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    I'm wondering if using a truth table to prove

    p\Rightarrow q \equiv \neg p \vee q

    would be circular logic?


    My guess is no but when I think of the truth table for p\Rightarrow q, I think "either q is true or p is false", so I can fill in the table using this. But that's what I'm trying to prove in the first place.

    So maybe my thought process is circular but my proof isn't?
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    (Original post by 0-))
    I'm wondering if using a truth table to prove

    p\Rightarrow q \equiv \neg p \vee q

    would be circular logic?


    My guess is no but when I think of the truth table for p\Rightarrow q, I think "either q is true or p is false", so I can fill in the table using this. But that's what I'm trying to prove in the first place.

    So maybe my thought process is circular but my proof isn't?
    Depends how you've defined the "or" symbol. What have you defined?
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    (Original post by Smaug123)
    Depends how you've defined the "or" symbol. What have you defined?
    I'm new to logic so my only definition would be with a truth table,

    p, q, (p V q)
    T, T, T
    T, F, T
    F, T, T
    F, F, F

    Can you explain how the definition would change whether the proof is circular?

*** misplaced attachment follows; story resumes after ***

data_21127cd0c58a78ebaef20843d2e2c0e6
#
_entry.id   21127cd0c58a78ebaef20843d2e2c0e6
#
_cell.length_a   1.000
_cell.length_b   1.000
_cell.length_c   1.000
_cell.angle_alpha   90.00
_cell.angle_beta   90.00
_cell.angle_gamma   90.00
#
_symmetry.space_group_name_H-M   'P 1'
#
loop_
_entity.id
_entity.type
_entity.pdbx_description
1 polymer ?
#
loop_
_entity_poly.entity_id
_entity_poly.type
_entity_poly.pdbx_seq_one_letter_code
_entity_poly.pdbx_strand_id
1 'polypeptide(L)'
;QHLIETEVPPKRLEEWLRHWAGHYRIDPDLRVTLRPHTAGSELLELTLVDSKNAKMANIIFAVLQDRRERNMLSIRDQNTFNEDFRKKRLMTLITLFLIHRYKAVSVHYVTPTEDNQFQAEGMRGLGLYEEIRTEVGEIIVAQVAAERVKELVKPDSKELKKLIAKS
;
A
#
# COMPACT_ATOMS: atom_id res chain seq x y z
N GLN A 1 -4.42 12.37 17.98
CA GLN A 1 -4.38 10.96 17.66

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    (Original post by 0-))
    I'm new to logic so my only definition would be with a truth table,

    p, q, (p V q)
    T, T, T
    T, F, T
    F, T, T
    F, F, F

    Can you explain how the definition would change whether the proof is circular?
    In my course, we defined p \vee q to be (\lnot p) \Rightarrow q. It's conceivable that you could have defined "implies" in terms of "or" or something.

    If you defined "or" as a truth table, then your reasoning is fine. If we let v be a valuation on a language in which p, q are propositions, then v(p \Rightarrow q) is 1 unless v(p) = 1, v(q) = 0, when it's 0: that is, 1 unless a true thing is implying a false thing. v(p \vee q) is defined in the same way as v((\lnot p) \Rightarrow q), according to your definition, so that's a proof that they are indeed the same.

    Feel free to ignore this next paragraph unless you've heard of the Completeness Theorem.

    It appears that you've defined "or" in terms of what valuations do to the statement, by the way: that's implicitly relying on the Completeness Theorem, which states that a proposition of first-order logic is semantically true iff it is syntactically true. (That is, "I can examine how the statement behaves as a truth table, and that tells me about precisely whether the statement can be proved by symbol manipulation".) Depends how you've defined "implies", as well.
 
 
 
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